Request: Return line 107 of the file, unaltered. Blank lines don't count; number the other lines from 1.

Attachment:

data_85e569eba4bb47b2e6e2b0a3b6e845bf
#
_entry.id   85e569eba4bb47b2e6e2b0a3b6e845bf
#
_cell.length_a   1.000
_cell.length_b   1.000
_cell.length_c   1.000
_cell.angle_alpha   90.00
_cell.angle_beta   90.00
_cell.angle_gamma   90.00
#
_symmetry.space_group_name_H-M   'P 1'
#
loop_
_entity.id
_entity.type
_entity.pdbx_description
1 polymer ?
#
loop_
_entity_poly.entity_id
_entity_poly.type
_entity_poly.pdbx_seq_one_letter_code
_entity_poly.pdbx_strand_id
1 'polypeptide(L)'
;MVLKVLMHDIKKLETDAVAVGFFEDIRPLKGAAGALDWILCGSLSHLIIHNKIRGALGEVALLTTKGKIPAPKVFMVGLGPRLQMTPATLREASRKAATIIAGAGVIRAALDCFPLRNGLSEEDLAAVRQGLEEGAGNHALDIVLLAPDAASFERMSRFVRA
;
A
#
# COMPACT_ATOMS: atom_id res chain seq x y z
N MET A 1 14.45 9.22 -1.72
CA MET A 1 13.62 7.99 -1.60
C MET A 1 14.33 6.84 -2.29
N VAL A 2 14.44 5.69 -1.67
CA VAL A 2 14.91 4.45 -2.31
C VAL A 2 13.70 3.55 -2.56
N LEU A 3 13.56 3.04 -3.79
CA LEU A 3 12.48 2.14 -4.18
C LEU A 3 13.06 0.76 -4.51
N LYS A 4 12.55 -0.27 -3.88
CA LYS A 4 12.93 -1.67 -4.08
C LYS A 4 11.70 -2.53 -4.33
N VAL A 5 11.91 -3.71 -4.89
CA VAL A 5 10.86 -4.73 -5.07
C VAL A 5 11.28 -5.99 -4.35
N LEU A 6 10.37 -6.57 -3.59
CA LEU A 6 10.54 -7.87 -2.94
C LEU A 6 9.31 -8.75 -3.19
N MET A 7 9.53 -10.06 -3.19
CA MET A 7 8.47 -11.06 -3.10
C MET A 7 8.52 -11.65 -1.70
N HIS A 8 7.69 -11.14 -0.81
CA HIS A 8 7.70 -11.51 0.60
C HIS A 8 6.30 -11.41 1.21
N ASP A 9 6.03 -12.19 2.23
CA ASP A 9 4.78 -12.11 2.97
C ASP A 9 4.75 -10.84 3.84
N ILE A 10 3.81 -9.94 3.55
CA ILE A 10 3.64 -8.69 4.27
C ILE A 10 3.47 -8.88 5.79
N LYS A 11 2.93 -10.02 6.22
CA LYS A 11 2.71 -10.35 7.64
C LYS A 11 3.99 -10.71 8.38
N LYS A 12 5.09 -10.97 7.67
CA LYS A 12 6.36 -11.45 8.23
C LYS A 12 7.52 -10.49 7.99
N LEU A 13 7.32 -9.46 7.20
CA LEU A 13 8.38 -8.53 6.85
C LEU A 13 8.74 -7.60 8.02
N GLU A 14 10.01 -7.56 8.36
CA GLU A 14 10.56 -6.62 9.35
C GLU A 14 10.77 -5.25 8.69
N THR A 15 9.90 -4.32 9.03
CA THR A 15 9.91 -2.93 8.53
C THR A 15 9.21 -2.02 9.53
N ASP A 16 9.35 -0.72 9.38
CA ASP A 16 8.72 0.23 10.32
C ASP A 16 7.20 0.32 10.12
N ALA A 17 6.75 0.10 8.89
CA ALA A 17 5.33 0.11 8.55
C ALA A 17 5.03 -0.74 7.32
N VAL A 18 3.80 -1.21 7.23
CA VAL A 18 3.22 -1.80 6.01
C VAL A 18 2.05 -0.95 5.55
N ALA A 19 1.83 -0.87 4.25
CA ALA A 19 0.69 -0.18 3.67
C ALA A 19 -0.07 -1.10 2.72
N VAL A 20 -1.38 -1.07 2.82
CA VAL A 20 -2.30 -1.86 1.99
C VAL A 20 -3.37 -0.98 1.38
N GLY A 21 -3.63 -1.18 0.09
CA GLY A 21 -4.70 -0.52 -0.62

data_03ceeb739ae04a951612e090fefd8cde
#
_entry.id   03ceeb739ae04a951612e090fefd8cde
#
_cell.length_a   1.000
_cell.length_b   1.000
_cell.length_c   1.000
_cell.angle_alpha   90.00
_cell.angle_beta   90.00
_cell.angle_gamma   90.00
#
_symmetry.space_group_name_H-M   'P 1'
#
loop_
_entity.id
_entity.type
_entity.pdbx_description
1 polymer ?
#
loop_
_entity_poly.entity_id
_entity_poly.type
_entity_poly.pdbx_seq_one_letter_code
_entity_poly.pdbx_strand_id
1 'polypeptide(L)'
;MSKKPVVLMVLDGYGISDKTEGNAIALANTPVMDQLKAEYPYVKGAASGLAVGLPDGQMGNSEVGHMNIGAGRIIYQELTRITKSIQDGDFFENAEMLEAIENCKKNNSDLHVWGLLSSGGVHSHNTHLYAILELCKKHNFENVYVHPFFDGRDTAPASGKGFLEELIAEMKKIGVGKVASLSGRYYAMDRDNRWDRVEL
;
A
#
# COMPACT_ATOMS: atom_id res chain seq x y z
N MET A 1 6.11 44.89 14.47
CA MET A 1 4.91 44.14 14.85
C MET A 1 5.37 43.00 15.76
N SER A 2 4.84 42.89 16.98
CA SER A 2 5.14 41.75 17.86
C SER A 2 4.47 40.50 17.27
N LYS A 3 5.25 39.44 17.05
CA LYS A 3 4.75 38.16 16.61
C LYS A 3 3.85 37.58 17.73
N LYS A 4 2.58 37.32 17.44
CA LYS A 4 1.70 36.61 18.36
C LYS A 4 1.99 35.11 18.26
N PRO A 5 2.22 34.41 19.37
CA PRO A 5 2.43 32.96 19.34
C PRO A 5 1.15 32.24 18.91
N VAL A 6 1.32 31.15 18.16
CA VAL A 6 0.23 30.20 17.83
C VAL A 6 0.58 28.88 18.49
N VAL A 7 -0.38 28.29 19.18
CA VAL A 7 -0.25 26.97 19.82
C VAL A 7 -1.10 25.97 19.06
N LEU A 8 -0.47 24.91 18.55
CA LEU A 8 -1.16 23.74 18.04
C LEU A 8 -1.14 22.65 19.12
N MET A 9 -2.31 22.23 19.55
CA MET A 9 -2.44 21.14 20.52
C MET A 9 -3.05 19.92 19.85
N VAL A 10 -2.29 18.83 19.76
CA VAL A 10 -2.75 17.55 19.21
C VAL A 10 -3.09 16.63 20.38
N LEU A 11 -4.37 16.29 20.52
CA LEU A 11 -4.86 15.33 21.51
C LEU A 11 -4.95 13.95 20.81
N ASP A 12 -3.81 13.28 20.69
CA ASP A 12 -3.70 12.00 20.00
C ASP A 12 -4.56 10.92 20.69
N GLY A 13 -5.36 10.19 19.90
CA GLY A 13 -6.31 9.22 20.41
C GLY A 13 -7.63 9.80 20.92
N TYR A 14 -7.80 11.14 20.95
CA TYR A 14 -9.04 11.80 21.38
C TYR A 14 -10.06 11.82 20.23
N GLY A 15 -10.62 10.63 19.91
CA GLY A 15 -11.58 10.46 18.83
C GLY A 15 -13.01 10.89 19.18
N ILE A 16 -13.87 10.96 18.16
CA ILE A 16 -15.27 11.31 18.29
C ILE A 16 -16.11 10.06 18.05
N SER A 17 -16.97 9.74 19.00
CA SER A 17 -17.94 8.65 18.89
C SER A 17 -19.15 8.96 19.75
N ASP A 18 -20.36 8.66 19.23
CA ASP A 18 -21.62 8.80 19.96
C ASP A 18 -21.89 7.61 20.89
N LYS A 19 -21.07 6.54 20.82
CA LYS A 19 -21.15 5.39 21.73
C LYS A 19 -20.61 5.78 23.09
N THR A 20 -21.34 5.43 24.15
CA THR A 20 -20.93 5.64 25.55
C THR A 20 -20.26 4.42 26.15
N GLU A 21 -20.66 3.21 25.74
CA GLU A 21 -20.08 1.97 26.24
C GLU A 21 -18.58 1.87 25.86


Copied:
_entity.id